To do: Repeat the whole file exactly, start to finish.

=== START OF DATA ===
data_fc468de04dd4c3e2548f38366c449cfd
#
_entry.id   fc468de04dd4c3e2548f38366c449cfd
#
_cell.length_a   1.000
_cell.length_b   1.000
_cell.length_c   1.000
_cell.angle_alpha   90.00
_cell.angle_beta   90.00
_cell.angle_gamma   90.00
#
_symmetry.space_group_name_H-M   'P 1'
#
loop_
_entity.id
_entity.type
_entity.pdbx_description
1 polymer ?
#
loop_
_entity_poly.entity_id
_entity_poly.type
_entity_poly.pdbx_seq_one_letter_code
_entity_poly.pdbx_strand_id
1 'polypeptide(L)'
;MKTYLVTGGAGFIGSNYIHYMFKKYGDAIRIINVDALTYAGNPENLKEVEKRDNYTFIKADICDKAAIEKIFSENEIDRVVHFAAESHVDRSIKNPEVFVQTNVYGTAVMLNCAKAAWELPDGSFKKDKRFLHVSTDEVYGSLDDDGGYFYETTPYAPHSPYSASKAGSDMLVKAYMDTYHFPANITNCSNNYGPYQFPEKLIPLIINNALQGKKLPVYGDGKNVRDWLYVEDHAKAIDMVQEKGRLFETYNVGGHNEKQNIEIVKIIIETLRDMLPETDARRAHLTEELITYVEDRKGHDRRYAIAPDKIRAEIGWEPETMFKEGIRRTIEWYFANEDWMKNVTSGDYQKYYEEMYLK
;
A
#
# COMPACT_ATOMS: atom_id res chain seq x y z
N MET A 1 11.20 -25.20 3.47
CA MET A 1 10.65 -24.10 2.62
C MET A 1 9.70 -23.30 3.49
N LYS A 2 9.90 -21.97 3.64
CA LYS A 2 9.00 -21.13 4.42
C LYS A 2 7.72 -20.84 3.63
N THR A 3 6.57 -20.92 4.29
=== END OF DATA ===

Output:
data_fc468de04dd4c3e2548f38366c449cfd
#
_entry.id   fc468de04dd4c3e2548f38366c449cfd
#
_cell.length_a   1.000
_cell.length_b   1.000
_cell.length_c   1.000
_cell.angle_alpha   90.00
_cell.angle_beta   90.00
_cell.angle_gamma   90.00
#
_symmetry.space_group_name_H-M   'P 1'
#
loop_
_entity.id
_entity.type
_entity.pdbx_description
1 polymer ?
#
loop_
_entity_poly.entity_id
_entity_poly.type
_entity_poly.pdbx_seq_one_letter_code
_entity_poly.pdbx_strand_id
1 'polypeptide(L)'
;MKTYLVTGGAGFIGSNYIHYMFKKYGDAIRIINVDALTYAGNPENLKEVEKRDNYTFIKADICDKAAIEKIFSENEIDRVVHFAAESHVDRSIKNPEVFVQTNVYGTAVMLNCAKAAWELPDGSFKKDKRFLHVSTDEVYGSLDDDGGYFYETTPYAPHSPYSASKAGSDMLVKAYMDTYHFPANITNCSNNYGPYQFPEKLIPLIINNALQGKKLPVYGDGKNVRDWLYVEDHAKAIDMVQEKGRLFETYNVGGHNEKQNIEIVKIIIETLRDMLPETDARRAHLTEELITYVEDRKGHDRRYAIAPDKIRAEIGWEPETMFKEGIRRTIEWYFANEDWMKNVTSGDYQKYYEEMYLK
;
A
#
# COMPACT_ATOMS: atom_id res chain seq x y z
N MET A 1 11.20 -25.20 3.47
CA MET A 1 10.65 -24.10 2.62
C MET A 1 9.70 -23.30 3.49
N LYS A 2 9.90 -21.97 3.64
CA LYS A 2 9.00 -21.13 4.42
C LYS A 2 7.72 -20.84 3.63
N THR A 3 6.57 -20.92 4.29